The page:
Congratulations to my friends at the Papers of Abraham Lincoln Project in Springfield.
They have released their long-awaited four-volume analysis of Lincoln's legal career.
The publisher describes this collection:
Many in politics began their careers in the law; no one has cut such a distinguished path in this regard as Abraham Lincoln. Before his presidency, from 1836 to 1861, Lincoln practiced law in the courts of central Illinois. Part of an ambitious undertaking to collect and publish the surviving documentary record of Lincoln's life, this four-volume set addresses his quarter-century law career.
Arranged chronologically, the four volumes present documents from more than fifty of Lincoln's most interesting, important, or representative cases, all of which are transcribed and annotated. The edition features illuminating essays on Lincoln's career as a lawyer and as a court official, as well as a biographical directory, an extensive legal glossary, and a cumulative index covering all four volumes.
Lincoln first studied the law, through private reading, during an early stint in the state legislature. His passion was evident from the start--he felt that a reverence for the law should be "the political religion of the nation"--and he distinguished himself rapidly. By his early thirties, he was already considered one of the finest attorneys in Illinois. The move of the state capital to Springfield (a shift that Lincoln, as a legislator, helped effect) brought the state supreme court, as well as the U.S. circuit and district courts, to Lincoln's hometown. This played an important role in his later political career; it also brings a useful federal dimension to the documents collected in this edition.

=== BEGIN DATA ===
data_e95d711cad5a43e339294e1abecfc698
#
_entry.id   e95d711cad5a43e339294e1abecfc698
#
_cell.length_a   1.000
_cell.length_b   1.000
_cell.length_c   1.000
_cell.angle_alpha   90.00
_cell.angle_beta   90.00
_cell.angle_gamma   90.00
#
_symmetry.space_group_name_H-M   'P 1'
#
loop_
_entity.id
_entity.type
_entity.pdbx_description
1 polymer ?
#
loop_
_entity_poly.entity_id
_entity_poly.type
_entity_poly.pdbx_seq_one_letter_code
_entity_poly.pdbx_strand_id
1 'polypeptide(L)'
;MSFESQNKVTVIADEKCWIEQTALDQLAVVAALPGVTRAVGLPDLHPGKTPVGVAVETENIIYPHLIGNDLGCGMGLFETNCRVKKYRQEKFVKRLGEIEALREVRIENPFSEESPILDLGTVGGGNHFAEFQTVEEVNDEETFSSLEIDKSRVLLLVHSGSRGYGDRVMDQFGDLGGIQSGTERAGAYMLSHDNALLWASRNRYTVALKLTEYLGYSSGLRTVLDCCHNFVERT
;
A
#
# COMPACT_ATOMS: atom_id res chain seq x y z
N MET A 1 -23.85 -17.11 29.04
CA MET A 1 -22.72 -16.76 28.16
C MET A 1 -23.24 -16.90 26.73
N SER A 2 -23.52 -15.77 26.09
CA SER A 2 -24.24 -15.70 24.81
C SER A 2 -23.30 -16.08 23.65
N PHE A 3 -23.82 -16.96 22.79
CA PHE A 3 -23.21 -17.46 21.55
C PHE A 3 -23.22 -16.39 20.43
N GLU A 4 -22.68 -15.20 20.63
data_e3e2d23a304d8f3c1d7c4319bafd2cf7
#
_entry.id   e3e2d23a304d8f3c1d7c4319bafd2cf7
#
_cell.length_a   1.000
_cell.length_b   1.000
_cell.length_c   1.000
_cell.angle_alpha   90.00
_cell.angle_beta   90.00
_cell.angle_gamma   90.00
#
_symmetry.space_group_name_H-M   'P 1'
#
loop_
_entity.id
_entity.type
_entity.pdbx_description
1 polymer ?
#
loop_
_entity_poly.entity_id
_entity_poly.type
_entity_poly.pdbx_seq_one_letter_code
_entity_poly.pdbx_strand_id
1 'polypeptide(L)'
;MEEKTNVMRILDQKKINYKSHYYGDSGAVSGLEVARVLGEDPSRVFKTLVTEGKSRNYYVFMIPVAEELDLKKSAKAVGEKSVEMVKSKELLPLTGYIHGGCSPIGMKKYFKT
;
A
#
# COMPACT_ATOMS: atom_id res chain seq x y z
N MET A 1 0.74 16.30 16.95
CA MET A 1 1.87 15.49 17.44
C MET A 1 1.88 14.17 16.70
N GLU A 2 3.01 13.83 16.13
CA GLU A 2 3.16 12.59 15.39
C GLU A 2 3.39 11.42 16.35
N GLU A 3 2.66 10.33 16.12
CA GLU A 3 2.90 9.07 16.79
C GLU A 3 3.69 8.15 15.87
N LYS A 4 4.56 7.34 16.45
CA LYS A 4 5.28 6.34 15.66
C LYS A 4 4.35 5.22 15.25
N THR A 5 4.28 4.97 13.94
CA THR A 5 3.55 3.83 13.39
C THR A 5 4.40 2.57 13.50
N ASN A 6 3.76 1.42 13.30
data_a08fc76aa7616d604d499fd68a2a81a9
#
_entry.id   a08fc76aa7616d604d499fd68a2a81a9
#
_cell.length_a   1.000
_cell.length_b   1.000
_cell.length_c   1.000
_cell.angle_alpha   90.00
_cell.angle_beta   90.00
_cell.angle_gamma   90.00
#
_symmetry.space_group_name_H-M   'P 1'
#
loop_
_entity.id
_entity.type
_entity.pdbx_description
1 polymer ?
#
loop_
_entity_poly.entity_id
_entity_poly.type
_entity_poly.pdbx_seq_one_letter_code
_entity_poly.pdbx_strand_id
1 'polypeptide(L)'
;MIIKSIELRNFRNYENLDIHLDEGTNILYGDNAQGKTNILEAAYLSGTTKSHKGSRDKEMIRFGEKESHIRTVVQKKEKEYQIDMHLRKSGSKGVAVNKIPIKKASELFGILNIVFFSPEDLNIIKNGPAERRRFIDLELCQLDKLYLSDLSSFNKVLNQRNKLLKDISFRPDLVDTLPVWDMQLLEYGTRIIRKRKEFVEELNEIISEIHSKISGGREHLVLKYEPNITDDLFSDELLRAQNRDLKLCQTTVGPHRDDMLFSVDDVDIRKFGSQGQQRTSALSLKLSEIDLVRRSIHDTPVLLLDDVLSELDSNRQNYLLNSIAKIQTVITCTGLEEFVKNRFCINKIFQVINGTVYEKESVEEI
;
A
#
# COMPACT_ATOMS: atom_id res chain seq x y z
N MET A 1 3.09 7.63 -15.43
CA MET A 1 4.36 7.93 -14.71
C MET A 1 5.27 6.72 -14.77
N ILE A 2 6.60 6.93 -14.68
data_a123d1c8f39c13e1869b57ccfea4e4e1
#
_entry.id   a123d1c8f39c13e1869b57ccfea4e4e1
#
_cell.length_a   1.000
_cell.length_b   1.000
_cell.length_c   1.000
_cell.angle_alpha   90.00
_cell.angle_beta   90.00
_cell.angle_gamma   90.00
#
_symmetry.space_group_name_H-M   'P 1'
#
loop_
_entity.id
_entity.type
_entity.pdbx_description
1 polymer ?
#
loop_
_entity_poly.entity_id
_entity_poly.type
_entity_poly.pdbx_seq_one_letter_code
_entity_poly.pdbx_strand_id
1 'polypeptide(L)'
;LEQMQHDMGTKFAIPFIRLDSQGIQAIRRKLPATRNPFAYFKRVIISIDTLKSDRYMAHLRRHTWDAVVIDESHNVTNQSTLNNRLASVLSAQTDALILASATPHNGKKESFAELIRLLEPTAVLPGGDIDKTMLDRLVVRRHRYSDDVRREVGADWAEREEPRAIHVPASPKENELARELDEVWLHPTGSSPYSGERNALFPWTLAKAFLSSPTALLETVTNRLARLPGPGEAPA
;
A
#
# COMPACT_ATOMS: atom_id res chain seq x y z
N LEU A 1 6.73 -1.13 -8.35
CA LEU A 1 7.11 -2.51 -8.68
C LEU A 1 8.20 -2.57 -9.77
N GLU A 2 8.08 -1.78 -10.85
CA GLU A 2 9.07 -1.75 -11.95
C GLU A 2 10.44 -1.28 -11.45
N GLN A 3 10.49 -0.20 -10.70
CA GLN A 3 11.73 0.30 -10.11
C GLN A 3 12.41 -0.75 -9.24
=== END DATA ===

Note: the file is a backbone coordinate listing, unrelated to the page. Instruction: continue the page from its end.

Rather than specializing, Lincoln practiced general law, and so we see him taking on both civil and criminal cases, with breaches of contract and patent infringements sharing space with bootlegging, assault, even murder cases. Much of his work concerned debt collection, for which Lincoln was known well beyond Illinois, and these cases provide a unique window on nineteenth-century business. Lincoln also went out on the road twice yearly to try cases in the state's circuit courts; this edition documents some of these tours in detail.
The cases represented paint a vivid picture of America in the decades leading up to the Civil War. The nation's surging expansion is reflected in cases over land speculation, property disputes, construction, and, of course, the railroads, whose interests are a consistent theme throughout. Other trials touch on domestic law, the Black Laws, even the California gold rush.
This collection will appeal to all scholars and students of the law and its history, as well as to anyone interested in antebellum America or presidential biography. No understanding of Lincoln is complete without a look at the great career in law that preceded his remarkable presidency. Published in association with the Illinois Historic Preservation Agency